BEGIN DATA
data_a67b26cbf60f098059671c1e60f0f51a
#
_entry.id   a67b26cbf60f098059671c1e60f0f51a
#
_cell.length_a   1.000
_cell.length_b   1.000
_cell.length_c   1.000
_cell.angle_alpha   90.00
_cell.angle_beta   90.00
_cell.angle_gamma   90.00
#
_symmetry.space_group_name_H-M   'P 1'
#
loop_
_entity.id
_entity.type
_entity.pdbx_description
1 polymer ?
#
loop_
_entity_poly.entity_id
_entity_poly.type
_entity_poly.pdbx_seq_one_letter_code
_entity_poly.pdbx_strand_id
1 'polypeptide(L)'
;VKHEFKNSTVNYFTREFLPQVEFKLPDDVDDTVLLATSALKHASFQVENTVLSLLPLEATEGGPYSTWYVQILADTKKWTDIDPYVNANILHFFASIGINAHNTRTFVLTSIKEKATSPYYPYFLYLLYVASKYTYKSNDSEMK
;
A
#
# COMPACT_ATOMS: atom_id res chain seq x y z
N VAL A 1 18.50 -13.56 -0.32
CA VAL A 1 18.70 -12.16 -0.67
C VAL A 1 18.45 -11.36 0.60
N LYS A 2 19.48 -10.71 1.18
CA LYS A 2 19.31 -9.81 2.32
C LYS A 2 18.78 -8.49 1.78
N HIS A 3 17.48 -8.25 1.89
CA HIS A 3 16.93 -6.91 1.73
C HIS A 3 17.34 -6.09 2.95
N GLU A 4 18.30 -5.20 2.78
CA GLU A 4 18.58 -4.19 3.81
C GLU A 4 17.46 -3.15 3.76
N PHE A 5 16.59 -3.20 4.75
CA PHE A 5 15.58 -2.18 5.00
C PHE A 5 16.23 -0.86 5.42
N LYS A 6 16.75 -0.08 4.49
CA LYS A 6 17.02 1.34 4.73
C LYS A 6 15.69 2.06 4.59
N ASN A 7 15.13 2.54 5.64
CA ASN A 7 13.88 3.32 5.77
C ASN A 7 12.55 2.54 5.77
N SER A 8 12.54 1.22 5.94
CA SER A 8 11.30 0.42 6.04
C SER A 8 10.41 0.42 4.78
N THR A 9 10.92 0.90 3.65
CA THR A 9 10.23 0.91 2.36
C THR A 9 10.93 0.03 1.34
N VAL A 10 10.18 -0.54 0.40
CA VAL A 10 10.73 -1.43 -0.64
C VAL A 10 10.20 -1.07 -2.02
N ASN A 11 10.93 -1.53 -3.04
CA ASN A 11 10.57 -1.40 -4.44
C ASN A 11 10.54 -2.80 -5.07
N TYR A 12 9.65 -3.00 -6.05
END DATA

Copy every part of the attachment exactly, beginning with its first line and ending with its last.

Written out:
data_a67b26cbf60f098059671c1e60f0f51a
#
_entry.id   a67b26cbf60f098059671c1e60f0f51a
#
_cell.length_a   1.000
_cell.length_b   1.000
_cell.length_c   1.000
_cell.angle_alpha   90.00
_cell.angle_beta   90.00
_cell.angle_gamma   90.00
#
_symmetry.space_group_name_H-M   'P 1'
#
loop_
_entity.id
_entity.type
_entity.pdbx_description
1 polymer ?
#
loop_
_entity_poly.entity_id
_entity_poly.type
_entity_poly.pdbx_seq_one_letter_code
_entity_poly.pdbx_strand_id
1 'polypeptide(L)'
;VKHEFKNSTVNYFTREFLPQVEFKLPDDVDDTVLLATSALKHASFQVENTVLSLLPLEATEGGPYSTWYVQILADTKKWTDIDPYVNANILHFFASIGINAHNTRTFVLTSIKEKATSPYYPYFLYLLYVASKYTYKSNDSEMK
;
A
#
# COMPACT_ATOMS: atom_id res chain seq x y z
N VAL A 1 18.50 -13.56 -0.32
CA VAL A 1 18.70 -12.16 -0.67
C VAL A 1 18.45 -11.36 0.60
N LYS A 2 19.48 -10.71 1.18
CA LYS A 2 19.31 -9.81 2.32
C LYS A 2 18.78 -8.49 1.78
N HIS A 3 17.48 -8.25 1.89
CA HIS A 3 16.93 -6.91 1.73
C HIS A 3 17.34 -6.09 2.95
N GLU A 4 18.30 -5.20 2.78
CA GLU A 4 18.58 -4.19 3.81
C GLU A 4 17.46 -3.15 3.76
N PHE A 5 16.59 -3.20 4.75
CA PHE A 5 15.58 -2.18 5.00
C PHE A 5 16.23 -0.86 5.42
N LYS A 6 16.75 -0.08 4.49
CA LYS A 6 17.02 1.34 4.73
C LYS A 6 15.69 2.06 4.59
N ASN A 7 15.13 2.54 5.64
CA ASN A 7 13.88 3.32 5.77
C ASN A 7 12.55 2.54 5.77
N SER A 8 12.54 1.22 5.94
CA SER A 8 11.30 0.42 6.04
C SER A 8 10.41 0.42 4.78
N THR A 9 10.92 0.90 3.65
CA THR A 9 10.23 0.91 2.36
C THR A 9 10.93 0.03 1.34
N VAL A 10 10.18 -0.54 0.40
CA VAL A 10 10.73 -1.43 -0.64
C VAL A 10 10.20 -1.07 -2.02
N ASN A 11 10.93 -1.53 -3.04
CA ASN A 11 10.57 -1.40 -4.44
C ASN A 11 10.54 -2.80 -5.07
N TYR A 12 9.65 -3.00 -6.05